Switching Car Insurance with an Open Claim: Will my prior insurer pay injury claims on an accident I caused while covered?
UPDATED: July 22, 2020
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The least you should know...
- Insurance companies are required to cover drivers for any accidents that occur during the term of the coverage
- Any obligations they have to you or to drivers you harm only ends after the termination date of the coverage
- Even if that termination date has passed, any incidents that occurred before that date must be covered by the company
Switching car insurance with an open claim does not end the insurer's obligation to pay covered losses or claims occurring while their policy was in effect. What a car insurance policy covers after an accident doesn't change just because you get a new insurance company. The claim should be paid by your then-insurer.
If your previous insurance company is refusing to pay on claims that happened before coverage was terminated, you may need to consult an auto accident attorney. If you need to contact an experienced car insurance lawyer in your area, you can enter your ZIP code in our free search tool above to get started.
Will your old insurance company have to pay for injuries claims arising from an accident you caused while covered?
Saving money by changing your car insurance is not uncommon. In fact, it's often recommended, since the longer you are with an insurer, the more they tend to "take you for granted" and less they give you a good deal.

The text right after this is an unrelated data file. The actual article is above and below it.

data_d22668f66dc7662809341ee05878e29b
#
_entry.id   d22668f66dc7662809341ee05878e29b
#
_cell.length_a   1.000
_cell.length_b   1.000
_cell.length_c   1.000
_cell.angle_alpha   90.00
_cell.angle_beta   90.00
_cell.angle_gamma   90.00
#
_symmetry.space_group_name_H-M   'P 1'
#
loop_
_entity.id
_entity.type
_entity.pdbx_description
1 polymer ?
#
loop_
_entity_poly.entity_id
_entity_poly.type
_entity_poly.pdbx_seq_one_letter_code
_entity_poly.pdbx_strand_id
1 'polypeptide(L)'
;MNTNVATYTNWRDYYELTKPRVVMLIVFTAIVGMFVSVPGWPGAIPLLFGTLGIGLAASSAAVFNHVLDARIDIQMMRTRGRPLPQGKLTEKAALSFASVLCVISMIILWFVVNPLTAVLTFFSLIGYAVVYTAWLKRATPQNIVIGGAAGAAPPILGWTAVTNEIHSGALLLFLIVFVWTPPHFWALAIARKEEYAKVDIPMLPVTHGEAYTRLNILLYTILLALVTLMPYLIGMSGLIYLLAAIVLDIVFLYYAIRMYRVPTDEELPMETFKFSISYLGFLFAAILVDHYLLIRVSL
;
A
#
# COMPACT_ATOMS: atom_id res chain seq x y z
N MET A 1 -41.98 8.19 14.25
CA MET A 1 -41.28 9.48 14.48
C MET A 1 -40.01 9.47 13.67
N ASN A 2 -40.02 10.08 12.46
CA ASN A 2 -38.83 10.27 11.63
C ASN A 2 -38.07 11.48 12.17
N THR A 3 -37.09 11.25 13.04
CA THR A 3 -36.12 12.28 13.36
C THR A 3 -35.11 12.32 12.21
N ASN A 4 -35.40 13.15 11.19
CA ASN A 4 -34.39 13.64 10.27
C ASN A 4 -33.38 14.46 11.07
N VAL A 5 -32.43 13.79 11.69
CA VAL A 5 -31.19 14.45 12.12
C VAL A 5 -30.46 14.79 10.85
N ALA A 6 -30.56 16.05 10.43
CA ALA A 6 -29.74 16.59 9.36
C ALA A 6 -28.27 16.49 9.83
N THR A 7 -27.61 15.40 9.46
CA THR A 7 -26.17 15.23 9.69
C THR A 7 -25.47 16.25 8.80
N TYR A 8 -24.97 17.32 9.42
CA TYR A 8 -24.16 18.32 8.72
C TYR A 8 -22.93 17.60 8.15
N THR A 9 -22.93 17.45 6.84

There are other reasons you may switch car insurance with an outstanding claim, too. So the question is: what happens if you had an accident while covered by Insurer A, but then changed to insurer B?
Does A still have to cover that accident? The short answer to this question is: yes, a prior insurer must cover claims arising during the time period you were covered by them, even if they are no longer your insurer when the claim is submitted or comes up for resolution.
When you buy insurance, you purchase coverage for claims arising while that policy is in force or effect. That has two corollaries relevant to this question:
- Your second or later insurer has no responsibility for, or obligation, in regards to claims arising prior to the start date of its policy. So you cannot look to your new insurer for coverage.
- The prior insurer is responsible for all claims which did arise while you were covered by them (i.e., while your policy with them was in effect), even if you later changed insurers. If the accident occurred while your policy with the first insurer was in force, they have to cover it (subject to the terms and limitations of the policy, of course.) If they will not pay out (or defend you against) a claim arising during their period of coverage, you can sue them for "breach of contract," or violating their contractual obligations, since an insurance policy is really nothing more or less than a contract.